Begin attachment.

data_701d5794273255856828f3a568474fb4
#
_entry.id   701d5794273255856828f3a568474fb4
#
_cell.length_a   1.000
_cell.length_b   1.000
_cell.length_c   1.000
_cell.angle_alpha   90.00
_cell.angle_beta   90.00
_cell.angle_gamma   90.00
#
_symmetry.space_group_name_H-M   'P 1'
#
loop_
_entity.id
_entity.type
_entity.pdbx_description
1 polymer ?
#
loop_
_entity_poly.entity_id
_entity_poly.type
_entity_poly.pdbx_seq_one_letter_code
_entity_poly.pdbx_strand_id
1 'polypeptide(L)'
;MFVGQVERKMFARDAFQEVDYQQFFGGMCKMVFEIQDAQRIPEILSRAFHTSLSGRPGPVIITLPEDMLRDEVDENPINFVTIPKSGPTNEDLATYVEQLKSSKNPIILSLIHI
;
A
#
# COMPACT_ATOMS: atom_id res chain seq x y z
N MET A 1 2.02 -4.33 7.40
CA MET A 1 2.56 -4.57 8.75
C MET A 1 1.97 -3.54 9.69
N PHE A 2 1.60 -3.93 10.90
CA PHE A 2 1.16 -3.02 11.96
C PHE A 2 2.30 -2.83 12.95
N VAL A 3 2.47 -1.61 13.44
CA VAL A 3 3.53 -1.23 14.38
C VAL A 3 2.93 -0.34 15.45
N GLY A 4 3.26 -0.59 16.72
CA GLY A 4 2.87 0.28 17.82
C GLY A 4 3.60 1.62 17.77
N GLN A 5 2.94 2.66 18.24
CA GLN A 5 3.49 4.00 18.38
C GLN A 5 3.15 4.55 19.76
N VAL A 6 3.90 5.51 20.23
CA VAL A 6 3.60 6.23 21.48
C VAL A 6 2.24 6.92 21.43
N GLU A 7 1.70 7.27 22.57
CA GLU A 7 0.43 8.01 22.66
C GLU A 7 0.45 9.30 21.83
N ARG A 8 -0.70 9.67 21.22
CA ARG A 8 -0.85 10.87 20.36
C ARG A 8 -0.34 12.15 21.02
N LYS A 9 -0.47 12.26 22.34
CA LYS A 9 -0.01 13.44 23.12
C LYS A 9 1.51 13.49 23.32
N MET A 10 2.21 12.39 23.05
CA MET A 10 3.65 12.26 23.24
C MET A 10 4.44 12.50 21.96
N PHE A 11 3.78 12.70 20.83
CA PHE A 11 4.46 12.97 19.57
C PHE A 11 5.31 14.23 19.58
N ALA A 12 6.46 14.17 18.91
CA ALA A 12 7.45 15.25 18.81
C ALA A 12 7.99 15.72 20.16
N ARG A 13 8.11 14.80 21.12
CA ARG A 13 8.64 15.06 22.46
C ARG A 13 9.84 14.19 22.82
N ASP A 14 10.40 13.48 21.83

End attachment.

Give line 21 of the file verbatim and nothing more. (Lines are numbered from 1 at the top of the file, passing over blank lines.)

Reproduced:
_entity_poly.entity_id